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Old 08-22-2008, 09:34 PM   #1
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is compressed formats' sound quality that bad?

Originally Posted by b0uncer View Post
If you write an audio cd (a cd with audio tracks, not a data cd with audio data files), the tracks placed on that disc are not in wma/mp3/ogg/wav format, but they are instead decoded from whatever format the original files are to non-compressed audio that is then placed on the disc as tracks. If you rip a cd to wma files (or any other compressed format such as mp3), you lose some sound quality (and get a file size about 1/10 of what it would be without that compression), and if you then write those files into a (regular) audio cd, you don't get any quality back - that is, the second cd has worse sound quality than the first. To get around this problem, clone the original audio cd and do not compress the audio during the process.
I'm skeptical of whether the loss in sound quality from using compressed audio formats is very significant if one doesn't have very sensitive hearing. I've burned any number of CDs over the years using WMA format (I don't burn music in Linux yet because I haven't settled issues of what format to use and what program to burn with), and they all sounded fine to me. Disclosure: I wear hearing aids. But my hearing is supposed to be okay (within the limitation that, as I've been told, I'm not hearing what others hear) when they're on.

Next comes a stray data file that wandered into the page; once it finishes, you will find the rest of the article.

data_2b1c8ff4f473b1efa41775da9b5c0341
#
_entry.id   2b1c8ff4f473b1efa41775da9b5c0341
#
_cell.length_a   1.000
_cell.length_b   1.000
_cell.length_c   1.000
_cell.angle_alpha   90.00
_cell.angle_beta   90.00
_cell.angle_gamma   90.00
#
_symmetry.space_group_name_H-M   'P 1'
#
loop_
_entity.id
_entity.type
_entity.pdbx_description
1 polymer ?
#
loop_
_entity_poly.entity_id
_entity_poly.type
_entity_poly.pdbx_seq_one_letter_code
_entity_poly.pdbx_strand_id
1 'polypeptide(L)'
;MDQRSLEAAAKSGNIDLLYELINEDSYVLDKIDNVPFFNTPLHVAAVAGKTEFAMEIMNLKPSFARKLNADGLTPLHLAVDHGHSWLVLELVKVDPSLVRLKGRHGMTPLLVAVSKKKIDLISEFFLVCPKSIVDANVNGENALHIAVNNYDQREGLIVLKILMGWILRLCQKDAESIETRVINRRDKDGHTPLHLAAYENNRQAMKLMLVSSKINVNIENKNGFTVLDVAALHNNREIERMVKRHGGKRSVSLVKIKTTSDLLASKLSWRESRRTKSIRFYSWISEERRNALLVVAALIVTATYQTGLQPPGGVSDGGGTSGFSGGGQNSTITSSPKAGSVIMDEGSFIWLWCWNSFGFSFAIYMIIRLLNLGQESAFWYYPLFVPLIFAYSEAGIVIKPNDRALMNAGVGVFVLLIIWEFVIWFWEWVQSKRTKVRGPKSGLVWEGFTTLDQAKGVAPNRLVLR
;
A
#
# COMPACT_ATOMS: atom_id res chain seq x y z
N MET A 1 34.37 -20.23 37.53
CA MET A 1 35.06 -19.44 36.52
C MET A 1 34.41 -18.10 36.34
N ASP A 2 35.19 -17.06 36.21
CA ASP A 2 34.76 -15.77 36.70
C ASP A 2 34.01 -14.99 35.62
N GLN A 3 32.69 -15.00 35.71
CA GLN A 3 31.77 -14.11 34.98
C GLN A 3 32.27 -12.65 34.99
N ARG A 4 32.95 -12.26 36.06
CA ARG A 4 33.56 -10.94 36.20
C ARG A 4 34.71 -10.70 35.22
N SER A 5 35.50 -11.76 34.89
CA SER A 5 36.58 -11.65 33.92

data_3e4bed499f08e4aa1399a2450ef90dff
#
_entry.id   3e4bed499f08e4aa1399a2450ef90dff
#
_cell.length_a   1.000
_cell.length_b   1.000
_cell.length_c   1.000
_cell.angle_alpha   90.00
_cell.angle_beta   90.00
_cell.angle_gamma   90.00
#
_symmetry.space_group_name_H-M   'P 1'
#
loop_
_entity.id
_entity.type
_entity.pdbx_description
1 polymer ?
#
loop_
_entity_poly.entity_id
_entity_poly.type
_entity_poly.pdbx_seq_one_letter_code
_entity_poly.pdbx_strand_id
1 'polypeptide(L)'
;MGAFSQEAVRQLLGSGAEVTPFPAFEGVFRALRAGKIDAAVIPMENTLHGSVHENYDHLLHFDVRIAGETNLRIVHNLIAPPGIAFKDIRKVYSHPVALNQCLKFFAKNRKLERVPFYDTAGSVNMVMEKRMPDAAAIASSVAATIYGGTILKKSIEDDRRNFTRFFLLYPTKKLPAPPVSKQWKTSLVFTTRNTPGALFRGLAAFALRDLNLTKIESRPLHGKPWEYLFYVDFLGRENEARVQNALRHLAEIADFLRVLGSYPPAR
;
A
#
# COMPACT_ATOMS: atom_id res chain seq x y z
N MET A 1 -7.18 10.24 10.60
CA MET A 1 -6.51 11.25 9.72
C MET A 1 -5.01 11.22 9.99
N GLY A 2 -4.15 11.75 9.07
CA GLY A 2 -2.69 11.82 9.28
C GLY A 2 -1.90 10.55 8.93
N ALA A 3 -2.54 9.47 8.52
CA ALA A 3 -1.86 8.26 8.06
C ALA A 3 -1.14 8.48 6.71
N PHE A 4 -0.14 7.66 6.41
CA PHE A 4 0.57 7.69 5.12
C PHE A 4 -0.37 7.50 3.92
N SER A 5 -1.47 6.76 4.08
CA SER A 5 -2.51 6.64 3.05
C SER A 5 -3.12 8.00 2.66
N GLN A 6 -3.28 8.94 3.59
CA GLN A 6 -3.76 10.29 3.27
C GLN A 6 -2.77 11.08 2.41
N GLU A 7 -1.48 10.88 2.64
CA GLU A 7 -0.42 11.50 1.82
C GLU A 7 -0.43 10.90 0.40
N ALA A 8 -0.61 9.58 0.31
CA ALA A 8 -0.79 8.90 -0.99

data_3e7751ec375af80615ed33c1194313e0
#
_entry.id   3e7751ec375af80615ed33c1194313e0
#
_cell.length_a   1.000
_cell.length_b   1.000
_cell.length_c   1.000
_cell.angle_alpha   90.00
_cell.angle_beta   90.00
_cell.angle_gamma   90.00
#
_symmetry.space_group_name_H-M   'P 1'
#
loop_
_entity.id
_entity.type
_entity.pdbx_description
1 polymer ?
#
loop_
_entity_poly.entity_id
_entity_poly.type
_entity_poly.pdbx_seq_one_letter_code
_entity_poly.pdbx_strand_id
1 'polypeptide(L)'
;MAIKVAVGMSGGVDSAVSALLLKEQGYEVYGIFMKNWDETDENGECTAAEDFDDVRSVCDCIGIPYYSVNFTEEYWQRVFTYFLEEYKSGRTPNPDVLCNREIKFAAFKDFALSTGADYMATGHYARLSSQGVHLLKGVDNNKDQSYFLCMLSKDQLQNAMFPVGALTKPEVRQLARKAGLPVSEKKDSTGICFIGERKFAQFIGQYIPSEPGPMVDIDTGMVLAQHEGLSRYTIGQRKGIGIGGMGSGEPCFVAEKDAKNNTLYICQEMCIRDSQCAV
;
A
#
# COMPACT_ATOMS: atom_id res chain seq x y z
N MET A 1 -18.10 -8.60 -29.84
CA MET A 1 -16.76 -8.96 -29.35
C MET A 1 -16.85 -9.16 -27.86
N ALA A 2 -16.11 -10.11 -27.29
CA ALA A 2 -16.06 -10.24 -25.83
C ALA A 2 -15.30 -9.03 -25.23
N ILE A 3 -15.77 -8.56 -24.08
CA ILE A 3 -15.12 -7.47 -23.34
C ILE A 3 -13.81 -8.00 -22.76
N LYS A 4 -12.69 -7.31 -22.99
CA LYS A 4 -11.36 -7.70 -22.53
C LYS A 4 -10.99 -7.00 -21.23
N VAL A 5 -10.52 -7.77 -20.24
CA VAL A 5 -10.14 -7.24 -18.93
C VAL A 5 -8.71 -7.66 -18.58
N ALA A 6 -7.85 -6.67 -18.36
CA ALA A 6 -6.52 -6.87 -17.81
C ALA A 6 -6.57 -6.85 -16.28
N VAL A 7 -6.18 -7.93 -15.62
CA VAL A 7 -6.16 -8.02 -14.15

Old 08-22-2008, 09:42 PM   #2
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It seems like the answer would be rather obvious, but yes, I would have to say your poor hearing is the problem. There is definitely a difference between CDA and a low bitrate MP3 on good sound hardware.

While you can probably function perfectly fine with your hearing aid, it doesn't have the frequency response of a healthy human ear; so you would have a lot of trouble discerning the high and low frequencies that are stripped out of the audio during compression.
Old 08-23-2008, 02:15 AM   #3
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If it sounds ok to you, why are you concerned? Other people will have their opinions, me included, but if the sound as you experience it meets your requirements, I don't see that there is an issue.


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